Almacantar's Kathrin Hersel: 'I match architects to sites'
Almacantar development director Kathrin Hersel on working with both world-renowned and up-and-comingh practices
You and Mike Hussey both worked for Land Securities. Why did you leave and how does the Almacantar ethos differ?
We knew each other well from working on many of Land Securities’ biggest projects including New Street Square and Bankside. He has a great vision and when the chance came up to work with him at Almacantar it seemed to be an exciting and unmissable opportunity. We share the same ambition when it comes to development. My philosophy has always been to adopt a holistic and transformational approach incorporating high quality enduring design, a mix of uses and a well-designed and managed public realm.
Now I lead some of the most exciting large scale development projects in London, with Centre Point (by Rick Mather Architects and Conran & Partners) and Marble Arch, but the biggest difference is that unlike Land Securities, which is a FTSE 100 company, we operate as a small team which means I get involved in absolutely everything. I also have the chance to build my own team.
What do you look for in an architect and why did you choose Rafael Vinoly for your Marble Arch Scheme?
Rafael Vinoly is one of the world’s leading architects. We chose him quite simply because of his creativity and passion for the project. Our site at Marble Arch is the gateway to Oxford Street and the Portman Estate and one of the most prominent sites in Westminster. We felt that Vinoly was right for this important site to design two timeless, beautiful buildings at this landmark location and also significantly improve the pedestrian experience from Oxford Street into Edgware Road.
What advice would you give to a less established practice trying to get in with Almacantar?
I’ve worked with world-renowned architects and smaller practices such as Patrick Lynch or Morrow & Lorraine. It is important to match the architect to the requirements of the site. Some architects have a more intellectual approach and some architects are more commercial – a developer needs both. The passion you get from a smaller practice on their first big instruction is exhilarating, as is the wealth of experience at an international level working with an established practice. What’s important to me is a creative team and not having a standard approach. Most of all it’s about the people I work with every day, their commitment, dedication and sharing the same ambition of making a difference.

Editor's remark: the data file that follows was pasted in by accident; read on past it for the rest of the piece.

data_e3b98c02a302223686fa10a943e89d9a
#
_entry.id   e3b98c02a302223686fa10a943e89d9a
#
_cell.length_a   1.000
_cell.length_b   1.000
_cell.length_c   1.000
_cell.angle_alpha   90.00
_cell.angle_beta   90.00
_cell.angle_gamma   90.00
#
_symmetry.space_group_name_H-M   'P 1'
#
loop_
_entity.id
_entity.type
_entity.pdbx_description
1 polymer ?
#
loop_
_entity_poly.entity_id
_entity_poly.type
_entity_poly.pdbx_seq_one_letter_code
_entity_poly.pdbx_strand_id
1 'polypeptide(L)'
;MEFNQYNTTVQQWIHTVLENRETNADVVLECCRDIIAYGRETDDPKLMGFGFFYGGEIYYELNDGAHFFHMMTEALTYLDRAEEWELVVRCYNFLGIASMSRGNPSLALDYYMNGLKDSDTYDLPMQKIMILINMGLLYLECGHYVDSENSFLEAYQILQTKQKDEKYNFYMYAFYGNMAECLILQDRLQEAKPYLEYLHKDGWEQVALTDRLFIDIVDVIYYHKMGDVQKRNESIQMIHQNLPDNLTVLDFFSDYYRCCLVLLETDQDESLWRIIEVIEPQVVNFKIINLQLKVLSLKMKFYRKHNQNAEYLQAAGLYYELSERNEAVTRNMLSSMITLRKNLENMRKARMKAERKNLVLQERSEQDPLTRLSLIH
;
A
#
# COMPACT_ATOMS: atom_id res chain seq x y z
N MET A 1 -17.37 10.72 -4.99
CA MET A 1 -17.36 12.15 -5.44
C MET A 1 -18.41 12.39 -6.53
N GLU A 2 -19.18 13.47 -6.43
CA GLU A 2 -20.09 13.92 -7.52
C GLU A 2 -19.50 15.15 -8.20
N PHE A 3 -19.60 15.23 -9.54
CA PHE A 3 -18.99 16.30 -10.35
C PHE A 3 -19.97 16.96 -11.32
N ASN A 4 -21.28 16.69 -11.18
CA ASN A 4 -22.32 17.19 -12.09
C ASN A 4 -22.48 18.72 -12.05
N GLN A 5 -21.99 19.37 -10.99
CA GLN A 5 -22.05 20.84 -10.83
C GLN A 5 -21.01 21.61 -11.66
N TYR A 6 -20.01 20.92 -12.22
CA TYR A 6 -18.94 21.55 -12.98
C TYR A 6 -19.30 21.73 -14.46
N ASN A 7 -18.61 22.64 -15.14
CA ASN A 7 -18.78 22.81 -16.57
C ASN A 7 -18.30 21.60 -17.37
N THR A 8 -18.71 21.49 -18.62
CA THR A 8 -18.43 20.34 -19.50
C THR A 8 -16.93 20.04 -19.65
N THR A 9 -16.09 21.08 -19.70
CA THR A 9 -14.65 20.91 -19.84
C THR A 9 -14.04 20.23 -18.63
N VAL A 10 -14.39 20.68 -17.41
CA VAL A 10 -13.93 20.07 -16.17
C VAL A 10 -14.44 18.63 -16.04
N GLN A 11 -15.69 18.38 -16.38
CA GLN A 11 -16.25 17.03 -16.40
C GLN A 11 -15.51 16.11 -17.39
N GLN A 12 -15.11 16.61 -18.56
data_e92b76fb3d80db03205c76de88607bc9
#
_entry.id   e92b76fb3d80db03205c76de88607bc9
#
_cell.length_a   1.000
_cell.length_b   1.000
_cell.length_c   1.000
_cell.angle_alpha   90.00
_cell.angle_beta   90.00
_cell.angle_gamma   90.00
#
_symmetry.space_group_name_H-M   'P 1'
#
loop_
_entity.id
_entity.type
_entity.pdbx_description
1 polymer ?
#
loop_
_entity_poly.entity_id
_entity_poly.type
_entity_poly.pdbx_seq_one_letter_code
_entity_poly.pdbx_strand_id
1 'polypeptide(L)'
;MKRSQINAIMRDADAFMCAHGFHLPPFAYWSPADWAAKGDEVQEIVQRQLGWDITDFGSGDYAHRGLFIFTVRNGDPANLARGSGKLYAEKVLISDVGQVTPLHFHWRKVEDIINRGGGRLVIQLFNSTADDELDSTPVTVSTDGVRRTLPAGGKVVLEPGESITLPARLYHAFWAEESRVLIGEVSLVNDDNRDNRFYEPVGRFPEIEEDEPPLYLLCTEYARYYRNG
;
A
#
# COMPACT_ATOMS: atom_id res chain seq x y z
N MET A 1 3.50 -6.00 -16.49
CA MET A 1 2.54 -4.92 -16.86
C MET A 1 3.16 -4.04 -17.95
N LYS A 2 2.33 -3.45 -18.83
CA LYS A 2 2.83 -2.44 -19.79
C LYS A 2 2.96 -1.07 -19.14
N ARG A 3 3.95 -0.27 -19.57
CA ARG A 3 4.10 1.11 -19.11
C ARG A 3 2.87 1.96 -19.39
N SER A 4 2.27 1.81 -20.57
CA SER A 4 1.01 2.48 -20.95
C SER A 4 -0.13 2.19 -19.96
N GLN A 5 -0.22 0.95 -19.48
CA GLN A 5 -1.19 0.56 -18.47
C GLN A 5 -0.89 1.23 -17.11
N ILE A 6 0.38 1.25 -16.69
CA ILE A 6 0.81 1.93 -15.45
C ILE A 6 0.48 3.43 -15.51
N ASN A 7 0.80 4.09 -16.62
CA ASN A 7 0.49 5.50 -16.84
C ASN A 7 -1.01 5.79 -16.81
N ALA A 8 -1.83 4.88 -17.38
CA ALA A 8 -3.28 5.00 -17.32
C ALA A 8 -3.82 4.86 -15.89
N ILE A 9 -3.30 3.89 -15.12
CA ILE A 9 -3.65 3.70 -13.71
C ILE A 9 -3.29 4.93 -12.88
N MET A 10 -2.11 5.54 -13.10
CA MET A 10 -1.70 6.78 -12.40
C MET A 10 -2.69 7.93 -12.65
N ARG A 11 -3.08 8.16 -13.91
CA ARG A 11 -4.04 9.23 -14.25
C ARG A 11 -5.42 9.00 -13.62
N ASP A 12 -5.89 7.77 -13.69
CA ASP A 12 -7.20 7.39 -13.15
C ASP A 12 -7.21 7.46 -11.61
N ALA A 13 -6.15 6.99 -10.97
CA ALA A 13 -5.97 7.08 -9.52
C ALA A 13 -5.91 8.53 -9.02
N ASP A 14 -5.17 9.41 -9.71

Almost half of the male respondents to our Women in Architecture survey felt the building industry was not accepting of female architects’ authority. What is your experience?
Personally I’ve not experienced an issue with accepting female architects’ authority. Female architects have always been part of my projects. Authority is about the skills of the individual - trust, confidence and leadership regardless of gender.
The same survey revealed that 79 per cent of women think the ratio of women to men in the industry is still too highly male. Do you agree?
Yes there is still an imbalance in the ratio of women to men within architectural practices, which is true of the property industry in general. However, I have seen a positive change in recent years with a lot more women coming through in my project teams.
What are your predictions for both Almacantar and the wider industry for 2014?
The retail sector is looking increasingly fragile in its traditional format. The concept of ‘secondary’ retail could disappear with the polarisation of retail property values/ potential to prime or tertiary.Development costs will inevitably increase in the next 12 months, site values are already increasing, so 2014 can be the year when architects prove they can add value through great design and keep their clients in profit.